Monthly Archives: March 2008

Sea of Abacos Itinerary

Friday
Arrive at Marsh Harbour Airport midday – Pre-board at 4pm

Saturday
Marsh Harbour to Tahiti Beach/Lubbers Quarters

Sunday
Lubbers Quarters to Little Harbour

Monday
Little Harbour to Tilloo Cay

Tuesday
Tilloo Cay to Hope Town, Elbow Cay

Wednesday
Lay Day Hope Town, Elbow Cay

Thursday
Hope Town to Great Guana Cay

Friday
Great Guana to Treasure Cay

Saturday
Treasure Cay to Green Turtle Cay

Sunday
Green Turtle to Man-O-War

Monday
Man-O-War to Scotland Cay or Matt Lowe’s Cay

Tuesday
Matt Lowe’s Cay to Marsh Harbour – by 10am

Navigation & Publications – Sea of Abaco

To Have Aboard:

CRUISING GUIDE TO ABACO, BAHAMAS by Steve Dodge, White Sound Press – 2008 All of the content in this blog pre-supposes that this cruising guide is being closely consulted for detailed navigation instructions. If you didn’t get it from your charter agency, we suggest that you buy a copy – it is really critical. And it is updated every year.

THE BAHAMAS – ABACO PORTS OF CALL & ANCHORAGES by Tom Henschel. New 2nd Edition coming soon in 2008. Aerial views of all of the harbors with local-knowledge navigation instructions and features.

FODOR’S BAHAMAS – Has 40-page section with some useful info and a bit more history.

FROMMER’S BAHAMAS – Has a 30-page section with pretty much the same stuff.

CHARTS: Confirm that paper charts are being provided by your charter agency. If not buy AB-101. Electronic charts may be nothing more then a “good guess” – depending on their age.

To Be Wary:
Notorious Places On this Itinerary Where Cruisers Go Aground (put someone on the bow with polarized sun glasses to read the water)
     Just outside of the harbor entrance to Hope Town, abreast of the famous candy-striped light house
     Entrance to Hope Town Harbor
     Entrance to Little Harbour
     Entering Marsh Harbor and inadvertently veering to the south of the channel toward Big Cay

Passages Where Some Tide Helps: Most of the above-mentioned places should be approached on a high or at least on a rising mid-tide. we need to hit the Hope Town, Lubber’s Channel, and Little Harbor entrances, at minimum on a rising tide. The tide tables dictate if we can stay for lunch, or take another swim or stop to snorkel.

First Take a Conch …… Provisioning in Abaco

Start with Conch Salad:  Conch in all its forms is Bahamiam cuisine writ large – as it is in most of the Caribbean Islands. But one conch delicacy that does not seem to exist in any of the other “conch” islands is conch salad. This home grown twist on a classic ceviche seems to be unique to the Northern Bahamas. The best place to buy conch salad in Marsh Harbour is at Show Bow’s conch stand, just a block west of the Moorings base. Ask the proprietor to drizzle the hot sauce down the side of the container so you can mix some or all of it into the salad – or ask for it on the side. Show Bow steels himself for an onslaught on Fridays and Saturdays, when the charterers tend to arrive.  He keeps his conch live and handy and a long line that  stretches out into the harbor.  There is also a highly regarded conch stand on Great Guana (reportedly *the best* in Abaco! Could it get better than Show Bow?) By the time you get to Great Guana, you will likely be ready to re-supply….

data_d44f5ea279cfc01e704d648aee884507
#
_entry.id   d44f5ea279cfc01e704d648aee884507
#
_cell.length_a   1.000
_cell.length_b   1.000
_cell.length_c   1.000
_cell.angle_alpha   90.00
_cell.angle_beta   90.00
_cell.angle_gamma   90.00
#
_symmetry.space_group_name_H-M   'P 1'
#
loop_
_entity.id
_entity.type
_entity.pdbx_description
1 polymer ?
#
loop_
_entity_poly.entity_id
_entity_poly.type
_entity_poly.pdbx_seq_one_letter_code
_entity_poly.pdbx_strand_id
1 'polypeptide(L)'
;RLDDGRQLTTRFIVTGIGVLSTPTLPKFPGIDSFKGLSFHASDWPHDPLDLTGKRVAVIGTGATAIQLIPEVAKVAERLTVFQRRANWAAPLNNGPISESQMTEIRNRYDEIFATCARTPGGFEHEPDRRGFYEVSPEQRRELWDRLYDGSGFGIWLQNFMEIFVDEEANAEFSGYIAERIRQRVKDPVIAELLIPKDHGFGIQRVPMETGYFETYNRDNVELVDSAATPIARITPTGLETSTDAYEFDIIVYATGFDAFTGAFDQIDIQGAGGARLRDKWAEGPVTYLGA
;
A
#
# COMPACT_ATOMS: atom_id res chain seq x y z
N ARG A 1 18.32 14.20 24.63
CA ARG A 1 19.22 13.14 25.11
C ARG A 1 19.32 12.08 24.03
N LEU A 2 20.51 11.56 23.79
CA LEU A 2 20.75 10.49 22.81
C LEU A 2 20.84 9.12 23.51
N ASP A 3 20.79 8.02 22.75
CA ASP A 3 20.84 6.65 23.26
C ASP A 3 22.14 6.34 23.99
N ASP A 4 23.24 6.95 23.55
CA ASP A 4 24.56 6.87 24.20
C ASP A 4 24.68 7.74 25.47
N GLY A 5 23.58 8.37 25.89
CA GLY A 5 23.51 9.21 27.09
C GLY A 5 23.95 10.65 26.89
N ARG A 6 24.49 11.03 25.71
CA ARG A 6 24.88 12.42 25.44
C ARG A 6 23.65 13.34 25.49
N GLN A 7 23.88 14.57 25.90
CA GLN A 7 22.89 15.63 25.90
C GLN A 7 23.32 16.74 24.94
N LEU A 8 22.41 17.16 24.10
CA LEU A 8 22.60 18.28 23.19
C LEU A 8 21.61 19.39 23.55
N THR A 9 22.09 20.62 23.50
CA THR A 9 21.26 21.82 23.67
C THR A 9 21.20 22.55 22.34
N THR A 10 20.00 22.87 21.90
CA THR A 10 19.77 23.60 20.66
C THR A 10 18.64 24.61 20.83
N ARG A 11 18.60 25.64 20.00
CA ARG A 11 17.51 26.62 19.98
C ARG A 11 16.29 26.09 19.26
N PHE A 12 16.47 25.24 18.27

Groceries: There are two supermarkets in Marsh Harbour that are relatively close to the Moorings base and the Hope Town ferries. Expect prices to be a little bit higher than in the U.S. and produce to be less in evidence. The markets will generally deliver to the dock. But a confirmation with the manager before filling your basket would be prudent – all services are volatile in the islands. Alternatively, arrange with your airport taxi driver for a pick up when you’re finished shopping.

While there are small groceries on the out islands, the prices and selections tend to be quite different form those in Marsh Harbour. They are very handy for topping off but perhaps not for major provisioning. Those picking up boats in Hope Town might consider provisioning in Marsh Harbour and hauling the grocery boxes on the ferry (check for possible additional fees.)

The slightly nicer of the two Marsh Harbour supermarkets is Maxwell’s (367-2601) – which used to be called Solomons (Open Mon-Sat 8 am – 7 pm; Sun 8 am-2 pm.). The other is Price-Rite (367-7283 – Mon-Sat 8 am-7 pm; Sun 9 am-3 pm). Each is about a ten minute walk from the base and both are owned by the same group. They are relatively well-supplied with fresh produce, fresh and frozen meat, chicken and fish and an entertaining mix of English, NZ and American products with a few “Kirkland” items in the mix. The quality and extent of the stock depends on when the last supply freighter delivered.

Beverages: For liquor, wine and beer, there are a couple of choices (all within walking distance of Maxwell’s and the base): A & K Liquor Store (242 367 2179) – best for beer – and Bristol Wine & Spirits (242-367-2180) perhaps a better wine selection and, a little further, Tupps (242/3672936 . The local beer is Kalik – the “beer of the Bahamas.” It comes in “tree” strengths – Kalik Light, Kalik Regular and Kalik Gold, which is very strong. You might also consider maintaining a constant supply of sun tea (4 tea bags in a jug of water lashed to the foredeck) as an alternative (or antidote).